Professor Stephen Griffin (of Tulane) and I have posted to SSRN what we’re calling our free “model casebook chapter” on constitutional war powers.
Matthew Waxman is a law professor at Columbia Law School, where he co-chairs the Program on Law and National Security. He is also co-chair of the Cybersecurity Center at Columbia University’s Data Science Institute, as well as Adjunct Senior Fellow for Law and Foreign Policy at the Council on Foreign Relations. He previously served in senior policy positions at the State Department, Defense Department, and National Security Council. After graduating from Yale Law School, he clerked for Judge Joel M. Flaum of the U.S. Court of Appeals and Supreme Court Justice David H. Souter
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Eisenhower never initiated a major armed conflict. Still, his administration offers critical insight for modern war powers questions.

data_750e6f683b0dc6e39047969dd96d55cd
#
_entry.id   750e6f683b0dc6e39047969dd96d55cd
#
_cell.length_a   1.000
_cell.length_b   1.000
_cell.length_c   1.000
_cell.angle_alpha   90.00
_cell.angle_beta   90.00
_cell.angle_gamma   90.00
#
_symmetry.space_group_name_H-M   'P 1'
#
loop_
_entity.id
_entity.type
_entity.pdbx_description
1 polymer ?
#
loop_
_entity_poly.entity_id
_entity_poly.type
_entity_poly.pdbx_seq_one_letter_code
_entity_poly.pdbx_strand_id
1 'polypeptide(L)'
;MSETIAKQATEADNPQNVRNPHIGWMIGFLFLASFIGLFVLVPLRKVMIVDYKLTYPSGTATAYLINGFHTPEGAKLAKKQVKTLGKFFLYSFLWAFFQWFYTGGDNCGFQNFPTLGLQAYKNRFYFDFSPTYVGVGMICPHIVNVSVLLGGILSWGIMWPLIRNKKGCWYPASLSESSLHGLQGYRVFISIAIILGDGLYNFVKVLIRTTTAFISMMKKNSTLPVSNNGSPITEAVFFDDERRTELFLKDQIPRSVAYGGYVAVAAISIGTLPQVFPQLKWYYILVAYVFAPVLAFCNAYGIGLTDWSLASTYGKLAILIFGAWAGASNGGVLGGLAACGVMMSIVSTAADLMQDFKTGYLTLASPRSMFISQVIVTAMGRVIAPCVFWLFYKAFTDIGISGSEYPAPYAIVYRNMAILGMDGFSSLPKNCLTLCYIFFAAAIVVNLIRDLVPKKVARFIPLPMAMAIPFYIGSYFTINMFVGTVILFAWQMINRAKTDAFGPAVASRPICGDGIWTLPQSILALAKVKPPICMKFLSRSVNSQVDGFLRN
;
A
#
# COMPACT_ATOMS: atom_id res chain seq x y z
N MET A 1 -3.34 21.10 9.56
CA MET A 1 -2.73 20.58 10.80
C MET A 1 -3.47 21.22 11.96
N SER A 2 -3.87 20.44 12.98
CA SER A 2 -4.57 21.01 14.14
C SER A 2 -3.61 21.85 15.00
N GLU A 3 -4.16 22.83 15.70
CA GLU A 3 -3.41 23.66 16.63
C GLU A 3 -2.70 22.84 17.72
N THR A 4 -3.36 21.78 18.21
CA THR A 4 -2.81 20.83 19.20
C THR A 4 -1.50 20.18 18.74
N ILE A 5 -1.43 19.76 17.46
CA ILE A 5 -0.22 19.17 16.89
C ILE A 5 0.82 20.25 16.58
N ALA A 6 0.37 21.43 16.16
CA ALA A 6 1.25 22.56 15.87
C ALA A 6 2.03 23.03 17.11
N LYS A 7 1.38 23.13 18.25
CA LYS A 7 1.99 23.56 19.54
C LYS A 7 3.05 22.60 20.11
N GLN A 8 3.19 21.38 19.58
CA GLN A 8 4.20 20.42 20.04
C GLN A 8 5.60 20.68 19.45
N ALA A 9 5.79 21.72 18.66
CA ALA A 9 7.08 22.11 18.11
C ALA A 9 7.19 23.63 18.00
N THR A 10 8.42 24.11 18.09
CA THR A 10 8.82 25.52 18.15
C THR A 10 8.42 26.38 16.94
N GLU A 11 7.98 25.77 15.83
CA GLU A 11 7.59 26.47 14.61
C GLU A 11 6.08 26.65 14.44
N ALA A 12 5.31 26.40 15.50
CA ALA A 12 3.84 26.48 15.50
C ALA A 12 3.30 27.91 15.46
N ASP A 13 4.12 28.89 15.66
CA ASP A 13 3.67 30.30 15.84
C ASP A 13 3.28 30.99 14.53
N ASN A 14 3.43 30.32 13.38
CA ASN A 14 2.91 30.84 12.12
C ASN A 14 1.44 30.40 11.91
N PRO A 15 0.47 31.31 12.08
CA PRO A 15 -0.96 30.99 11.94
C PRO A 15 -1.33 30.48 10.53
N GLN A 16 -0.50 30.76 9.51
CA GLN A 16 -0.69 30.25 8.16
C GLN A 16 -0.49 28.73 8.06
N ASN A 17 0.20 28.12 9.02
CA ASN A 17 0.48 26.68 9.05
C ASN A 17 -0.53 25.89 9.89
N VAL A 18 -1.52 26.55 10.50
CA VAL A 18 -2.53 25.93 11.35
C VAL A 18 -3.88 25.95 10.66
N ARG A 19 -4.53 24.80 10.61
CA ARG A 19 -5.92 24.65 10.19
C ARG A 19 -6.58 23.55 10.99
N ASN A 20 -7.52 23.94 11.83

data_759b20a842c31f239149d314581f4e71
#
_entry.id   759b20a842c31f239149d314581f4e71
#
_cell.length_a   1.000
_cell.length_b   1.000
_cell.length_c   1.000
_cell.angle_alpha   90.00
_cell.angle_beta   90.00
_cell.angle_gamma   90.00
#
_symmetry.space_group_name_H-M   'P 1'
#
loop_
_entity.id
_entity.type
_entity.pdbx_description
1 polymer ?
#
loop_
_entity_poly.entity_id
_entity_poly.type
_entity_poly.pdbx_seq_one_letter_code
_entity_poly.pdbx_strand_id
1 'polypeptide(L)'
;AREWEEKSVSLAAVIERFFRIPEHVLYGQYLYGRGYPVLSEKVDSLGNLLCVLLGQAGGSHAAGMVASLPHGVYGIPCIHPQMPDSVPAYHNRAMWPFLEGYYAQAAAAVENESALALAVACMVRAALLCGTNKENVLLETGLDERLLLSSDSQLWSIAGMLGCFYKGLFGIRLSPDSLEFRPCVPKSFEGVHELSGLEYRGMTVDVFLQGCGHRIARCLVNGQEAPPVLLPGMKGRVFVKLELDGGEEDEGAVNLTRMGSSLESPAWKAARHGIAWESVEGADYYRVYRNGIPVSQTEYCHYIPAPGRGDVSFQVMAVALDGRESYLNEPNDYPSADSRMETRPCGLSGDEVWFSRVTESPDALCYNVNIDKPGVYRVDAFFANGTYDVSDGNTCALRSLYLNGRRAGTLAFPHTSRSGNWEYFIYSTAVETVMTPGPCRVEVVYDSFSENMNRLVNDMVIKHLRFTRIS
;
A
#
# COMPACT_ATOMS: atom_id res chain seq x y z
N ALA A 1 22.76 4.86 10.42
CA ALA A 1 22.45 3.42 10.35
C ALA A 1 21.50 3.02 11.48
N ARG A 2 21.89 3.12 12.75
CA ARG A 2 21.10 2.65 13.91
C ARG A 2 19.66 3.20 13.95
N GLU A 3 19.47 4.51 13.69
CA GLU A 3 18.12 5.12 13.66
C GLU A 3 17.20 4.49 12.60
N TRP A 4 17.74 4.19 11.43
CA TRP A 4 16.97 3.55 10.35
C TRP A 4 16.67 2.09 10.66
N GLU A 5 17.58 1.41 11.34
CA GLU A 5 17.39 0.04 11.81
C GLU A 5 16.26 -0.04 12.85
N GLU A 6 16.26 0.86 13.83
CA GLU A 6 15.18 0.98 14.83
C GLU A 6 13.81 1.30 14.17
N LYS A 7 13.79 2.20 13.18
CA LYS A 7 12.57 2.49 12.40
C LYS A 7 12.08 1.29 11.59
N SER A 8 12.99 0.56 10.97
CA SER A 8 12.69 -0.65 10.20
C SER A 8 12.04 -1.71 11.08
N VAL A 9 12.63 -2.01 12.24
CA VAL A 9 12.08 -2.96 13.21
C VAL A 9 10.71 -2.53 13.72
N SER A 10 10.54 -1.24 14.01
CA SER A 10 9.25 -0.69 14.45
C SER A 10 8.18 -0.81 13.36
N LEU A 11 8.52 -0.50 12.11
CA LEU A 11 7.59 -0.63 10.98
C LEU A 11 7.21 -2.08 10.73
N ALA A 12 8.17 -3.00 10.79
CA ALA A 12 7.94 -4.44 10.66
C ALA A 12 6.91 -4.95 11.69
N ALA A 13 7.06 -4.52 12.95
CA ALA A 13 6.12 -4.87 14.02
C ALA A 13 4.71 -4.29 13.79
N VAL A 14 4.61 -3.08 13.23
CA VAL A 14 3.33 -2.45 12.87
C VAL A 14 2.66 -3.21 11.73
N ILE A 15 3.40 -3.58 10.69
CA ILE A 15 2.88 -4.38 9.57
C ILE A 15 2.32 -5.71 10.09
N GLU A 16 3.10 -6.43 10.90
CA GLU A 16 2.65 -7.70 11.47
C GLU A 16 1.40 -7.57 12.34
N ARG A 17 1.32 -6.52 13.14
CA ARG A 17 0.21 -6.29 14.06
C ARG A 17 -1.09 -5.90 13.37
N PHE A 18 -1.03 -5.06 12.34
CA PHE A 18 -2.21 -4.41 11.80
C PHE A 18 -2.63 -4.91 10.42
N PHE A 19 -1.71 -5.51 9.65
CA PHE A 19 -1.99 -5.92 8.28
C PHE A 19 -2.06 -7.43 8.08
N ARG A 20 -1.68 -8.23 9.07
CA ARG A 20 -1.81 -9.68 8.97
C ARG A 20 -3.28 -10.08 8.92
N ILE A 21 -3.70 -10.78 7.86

Lawfare’s Bobby Chesney and Matt Waxman have launched “The National Security Law Lectures”: a free series of lectures on an array of national security law topics.
On its anniversary, the Montgomery Ward episode is a stark reminder of what unleashing wartime government power over industry has actually looked like.
The outcome of the war—and the means necessary to achieve it—led to the war’s most noteworthy constitutional precedents.
The Millard Fillmore administration’s diplomatic machinations toward Hawaii are a curious example of the executive branch regarding itself as constitutionally empowered to threaten war but constrained from unilaterally carrying out that threat.